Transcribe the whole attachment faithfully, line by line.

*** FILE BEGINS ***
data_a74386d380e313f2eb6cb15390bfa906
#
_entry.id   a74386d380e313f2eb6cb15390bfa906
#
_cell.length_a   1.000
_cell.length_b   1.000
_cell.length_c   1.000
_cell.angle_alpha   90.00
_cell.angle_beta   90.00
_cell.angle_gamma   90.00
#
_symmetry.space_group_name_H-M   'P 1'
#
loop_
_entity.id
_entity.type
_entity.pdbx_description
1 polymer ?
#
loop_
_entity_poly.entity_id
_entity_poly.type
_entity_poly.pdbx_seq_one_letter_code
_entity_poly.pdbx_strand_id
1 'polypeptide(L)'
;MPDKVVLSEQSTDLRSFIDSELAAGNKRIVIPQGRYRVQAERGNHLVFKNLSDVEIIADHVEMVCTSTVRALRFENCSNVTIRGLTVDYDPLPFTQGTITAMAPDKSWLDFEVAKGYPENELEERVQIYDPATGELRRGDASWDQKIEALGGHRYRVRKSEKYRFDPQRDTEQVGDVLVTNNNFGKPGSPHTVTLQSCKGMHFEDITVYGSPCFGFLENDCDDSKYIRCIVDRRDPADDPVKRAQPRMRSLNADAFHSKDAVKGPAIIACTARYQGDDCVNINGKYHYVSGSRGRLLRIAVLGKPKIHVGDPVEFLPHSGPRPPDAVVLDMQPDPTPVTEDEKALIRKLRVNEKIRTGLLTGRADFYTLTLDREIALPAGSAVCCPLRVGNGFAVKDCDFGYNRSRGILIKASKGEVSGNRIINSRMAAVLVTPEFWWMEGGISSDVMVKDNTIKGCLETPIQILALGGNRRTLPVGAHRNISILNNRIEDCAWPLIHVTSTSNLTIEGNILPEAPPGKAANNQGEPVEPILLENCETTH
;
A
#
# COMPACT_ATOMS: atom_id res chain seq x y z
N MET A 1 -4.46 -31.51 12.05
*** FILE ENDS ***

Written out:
data_a74386d380e313f2eb6cb15390bfa906
#
_entry.id   a74386d380e313f2eb6cb15390bfa906
#
_cell.length_a   1.000
_cell.length_b   1.000
_cell.length_c   1.000
_cell.angle_alpha   90.00
_cell.angle_beta   90.00
_cell.angle_gamma   90.00
#
_symmetry.space_group_name_H-M   'P 1'
#
loop_
_entity.id
_entity.type
_entity.pdbx_description
1 polymer ?
#
loop_
_entity_poly.entity_id
_entity_poly.type
_entity_poly.pdbx_seq_one_letter_code
_entity_poly.pdbx_strand_id
1 'polypeptide(L)'
;MPDKVVLSEQSTDLRSFIDSELAAGNKRIVIPQGRYRVQAERGNHLVFKNLSDVEIIADHVEMVCTSTVRALRFENCSNVTIRGLTVDYDPLPFTQGTITAMAPDKSWLDFEVAKGYPENELEERVQIYDPATGELRRGDASWDQKIEALGGHRYRVRKSEKYRFDPQRDTEQVGDVLVTNNNFGKPGSPHTVTLQSCKGMHFEDITVYGSPCFGFLENDCDDSKYIRCIVDRRDPADDPVKRAQPRMRSLNADAFHSKDAVKGPAIIACTARYQGDDCVNINGKYHYVSGSRGRLLRIAVLGKPKIHVGDPVEFLPHSGPRPPDAVVLDMQPDPTPVTEDEKALIRKLRVNEKIRTGLLTGRADFYTLTLDREIALPAGSAVCCPLRVGNGFAVKDCDFGYNRSRGILIKASKGEVSGNRIINSRMAAVLVTPEFWWMEGGISSDVMVKDNTIKGCLETPIQILALGGNRRTLPVGAHRNISILNNRIEDCAWPLIHVTSTSNLTIEGNILPEAPPGKAANNQGEPVEPILLENCETTH
;
A
#
# COMPACT_ATOMS: atom_id res chain seq x y z
N MET A 1 -4.46 -31.51 12.05